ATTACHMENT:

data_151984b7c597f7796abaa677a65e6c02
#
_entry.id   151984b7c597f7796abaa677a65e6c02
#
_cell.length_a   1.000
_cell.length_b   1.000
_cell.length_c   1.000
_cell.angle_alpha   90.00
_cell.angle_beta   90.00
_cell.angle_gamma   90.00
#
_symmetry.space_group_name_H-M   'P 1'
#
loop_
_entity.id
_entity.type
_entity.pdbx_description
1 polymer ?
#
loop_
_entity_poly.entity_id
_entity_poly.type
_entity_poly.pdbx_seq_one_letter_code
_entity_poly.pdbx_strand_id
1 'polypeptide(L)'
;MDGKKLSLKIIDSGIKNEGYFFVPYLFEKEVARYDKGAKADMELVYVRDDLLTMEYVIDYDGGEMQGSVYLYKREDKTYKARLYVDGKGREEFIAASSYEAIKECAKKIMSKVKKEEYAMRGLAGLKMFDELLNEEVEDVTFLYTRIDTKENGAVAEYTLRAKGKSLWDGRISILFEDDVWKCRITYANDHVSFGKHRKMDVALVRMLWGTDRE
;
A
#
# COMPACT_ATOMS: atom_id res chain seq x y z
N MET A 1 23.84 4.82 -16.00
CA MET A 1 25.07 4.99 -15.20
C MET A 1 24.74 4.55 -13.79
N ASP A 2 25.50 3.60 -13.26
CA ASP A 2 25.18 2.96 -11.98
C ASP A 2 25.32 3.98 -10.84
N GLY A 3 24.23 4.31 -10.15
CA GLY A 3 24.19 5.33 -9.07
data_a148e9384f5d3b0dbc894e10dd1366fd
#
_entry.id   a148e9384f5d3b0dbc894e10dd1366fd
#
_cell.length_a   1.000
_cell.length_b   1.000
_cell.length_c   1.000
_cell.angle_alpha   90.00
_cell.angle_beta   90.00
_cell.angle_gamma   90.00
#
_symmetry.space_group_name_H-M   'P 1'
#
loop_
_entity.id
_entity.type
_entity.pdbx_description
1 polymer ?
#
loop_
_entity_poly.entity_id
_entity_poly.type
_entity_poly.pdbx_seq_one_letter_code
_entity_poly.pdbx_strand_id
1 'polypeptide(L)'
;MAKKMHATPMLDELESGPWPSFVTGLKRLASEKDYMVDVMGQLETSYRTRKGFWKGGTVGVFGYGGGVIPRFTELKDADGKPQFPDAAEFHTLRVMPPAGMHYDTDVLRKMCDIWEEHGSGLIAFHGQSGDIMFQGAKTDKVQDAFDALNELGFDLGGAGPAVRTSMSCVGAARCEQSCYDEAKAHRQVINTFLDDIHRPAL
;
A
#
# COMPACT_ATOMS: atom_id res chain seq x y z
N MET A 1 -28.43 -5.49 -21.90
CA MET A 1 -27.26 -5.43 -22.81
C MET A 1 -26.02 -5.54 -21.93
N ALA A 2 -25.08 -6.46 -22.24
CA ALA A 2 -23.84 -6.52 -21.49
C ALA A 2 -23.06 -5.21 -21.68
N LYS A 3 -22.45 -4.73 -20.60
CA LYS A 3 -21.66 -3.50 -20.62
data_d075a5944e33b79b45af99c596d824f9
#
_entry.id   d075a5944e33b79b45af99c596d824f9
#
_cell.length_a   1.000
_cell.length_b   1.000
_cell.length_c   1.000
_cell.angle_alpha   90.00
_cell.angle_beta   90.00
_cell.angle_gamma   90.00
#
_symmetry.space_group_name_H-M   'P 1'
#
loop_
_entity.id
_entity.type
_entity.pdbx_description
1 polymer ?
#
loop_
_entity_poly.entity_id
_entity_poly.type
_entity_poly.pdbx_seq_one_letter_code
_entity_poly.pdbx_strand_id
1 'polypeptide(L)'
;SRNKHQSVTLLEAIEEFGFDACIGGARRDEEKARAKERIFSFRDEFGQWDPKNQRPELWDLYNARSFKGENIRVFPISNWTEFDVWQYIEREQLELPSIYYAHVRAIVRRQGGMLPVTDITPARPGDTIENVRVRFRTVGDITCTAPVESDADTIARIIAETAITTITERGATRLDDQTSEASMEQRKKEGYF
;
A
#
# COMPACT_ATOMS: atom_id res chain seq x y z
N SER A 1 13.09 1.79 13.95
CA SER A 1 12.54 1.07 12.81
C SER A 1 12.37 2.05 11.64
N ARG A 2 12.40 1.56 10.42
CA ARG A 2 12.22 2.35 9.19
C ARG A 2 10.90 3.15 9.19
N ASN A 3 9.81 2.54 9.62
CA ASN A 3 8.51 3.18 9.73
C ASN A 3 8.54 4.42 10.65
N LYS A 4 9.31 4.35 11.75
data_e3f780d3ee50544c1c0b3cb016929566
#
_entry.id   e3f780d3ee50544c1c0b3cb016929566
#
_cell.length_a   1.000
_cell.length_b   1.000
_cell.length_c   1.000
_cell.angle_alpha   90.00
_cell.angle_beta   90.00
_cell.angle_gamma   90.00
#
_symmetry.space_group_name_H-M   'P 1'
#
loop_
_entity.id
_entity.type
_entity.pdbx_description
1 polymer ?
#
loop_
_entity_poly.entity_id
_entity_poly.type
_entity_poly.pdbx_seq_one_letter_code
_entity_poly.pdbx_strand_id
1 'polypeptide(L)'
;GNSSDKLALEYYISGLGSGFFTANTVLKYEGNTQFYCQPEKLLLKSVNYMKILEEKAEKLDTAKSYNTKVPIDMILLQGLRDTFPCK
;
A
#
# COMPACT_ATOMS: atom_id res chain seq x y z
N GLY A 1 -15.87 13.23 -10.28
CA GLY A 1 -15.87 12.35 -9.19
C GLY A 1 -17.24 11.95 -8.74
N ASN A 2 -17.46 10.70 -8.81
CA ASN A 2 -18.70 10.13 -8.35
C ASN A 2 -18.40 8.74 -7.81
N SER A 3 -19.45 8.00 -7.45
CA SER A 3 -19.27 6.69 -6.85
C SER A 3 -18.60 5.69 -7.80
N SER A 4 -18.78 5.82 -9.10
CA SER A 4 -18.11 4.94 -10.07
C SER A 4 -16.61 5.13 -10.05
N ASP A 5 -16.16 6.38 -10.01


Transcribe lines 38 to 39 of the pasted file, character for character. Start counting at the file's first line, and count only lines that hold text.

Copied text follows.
CA GLY A 3 24.19 5.33 -9.07
data_a148e9384f5d3b0dbc894e10dd1366fd